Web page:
And yet Ms Monyatsi does not seem to understand how toilets such as her family’s, could be a health hazard particularly considering Maseru’s source of water, Maqalika Dam, lies just below Ha-Mabote.
“We have no money to build a new toilet. Both me and my husband are not employed.
“I pray that after his attachment (at a certain firm in Mokhotlong) in a few weeks time, he would get a job.”
Yet similar, dilapidated toilets are a common sight in Ha-Mabote and other settlements in the capital Maseru.
Hundreds of families, particularly those living in unplanned settlements of the city, have no toilets and bathrooms and bath inside their homes while standing in small washbowls.
Although this week’s visit to Ha-Mabote showed there is a good number of families who value proper ablution facilities, many however, appeared to have given up on maintaining their amenities.
The Lesotho Times discovered in most cases, poverty was the major reason for the appalling state of the sanitary facilities, while poor planning of the settlements and the mountainous topography that characterises Maseru, are also to blame.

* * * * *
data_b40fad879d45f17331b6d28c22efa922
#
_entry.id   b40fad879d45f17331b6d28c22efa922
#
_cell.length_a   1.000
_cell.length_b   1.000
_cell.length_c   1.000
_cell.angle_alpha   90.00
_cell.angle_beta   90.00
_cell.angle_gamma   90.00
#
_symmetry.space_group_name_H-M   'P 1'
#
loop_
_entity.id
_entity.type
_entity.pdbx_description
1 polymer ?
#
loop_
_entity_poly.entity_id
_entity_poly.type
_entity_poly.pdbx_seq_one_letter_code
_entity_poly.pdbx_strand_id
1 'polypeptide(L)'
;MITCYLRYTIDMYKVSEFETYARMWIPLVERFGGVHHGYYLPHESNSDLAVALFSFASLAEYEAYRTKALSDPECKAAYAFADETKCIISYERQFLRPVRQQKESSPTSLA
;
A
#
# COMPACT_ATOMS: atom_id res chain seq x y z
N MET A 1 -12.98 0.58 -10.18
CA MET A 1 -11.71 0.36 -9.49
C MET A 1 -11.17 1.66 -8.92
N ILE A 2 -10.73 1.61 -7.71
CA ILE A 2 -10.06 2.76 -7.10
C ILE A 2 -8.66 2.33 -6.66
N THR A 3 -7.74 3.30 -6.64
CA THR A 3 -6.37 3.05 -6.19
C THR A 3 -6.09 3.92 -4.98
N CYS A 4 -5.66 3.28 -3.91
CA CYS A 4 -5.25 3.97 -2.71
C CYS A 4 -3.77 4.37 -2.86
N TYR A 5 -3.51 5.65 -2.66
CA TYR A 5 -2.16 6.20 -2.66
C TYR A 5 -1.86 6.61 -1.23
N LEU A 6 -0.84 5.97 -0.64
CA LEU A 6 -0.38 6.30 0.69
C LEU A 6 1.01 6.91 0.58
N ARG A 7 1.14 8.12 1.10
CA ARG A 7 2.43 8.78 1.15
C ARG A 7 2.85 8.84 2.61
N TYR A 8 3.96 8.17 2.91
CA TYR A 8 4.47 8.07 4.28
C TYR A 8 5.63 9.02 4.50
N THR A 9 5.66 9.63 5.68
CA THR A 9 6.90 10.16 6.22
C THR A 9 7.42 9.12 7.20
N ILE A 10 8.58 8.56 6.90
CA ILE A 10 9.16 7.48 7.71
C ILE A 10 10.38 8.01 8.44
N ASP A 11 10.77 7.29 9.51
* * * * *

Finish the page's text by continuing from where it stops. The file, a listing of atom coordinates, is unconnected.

The haphazard nature of the residential areas and their elevation have made it impossible for some households to be connected to the Water and Sewerage Company’s (WASCO) waste-water reticulation system.
However, the Lesotho Times also discovered in other cases, it was a matter of households misplacing their priorities regarding the provision of lavatories, or greedy landlords renting out their properties to several families, who are then made to share a single toilet.
“Nine families comprising of 42 people are staying here and we all use this small toilet.
“It is too close to my flat; it’s not private and smells badly. We don’t know why the rent we are paying here does not go towards constructing proper toilets,” ‘Matšeliso Mahaso, a mother-of-three, said during Tuesday’s visit to Ha-Mabote.
Khathatso Mokebe, also from Ha-Mabote, said he was not happy with his toilet, which he constructed in 2010.
“It’s almost full because the pit is just two metres deep. I would have wanted to have a bathroom as well, since my family takes their bath in the bedroom but because I am unemployed, I cannot afford it,” Mr Mokebe said, indicating the family’s tiny, iron-sheet latrine.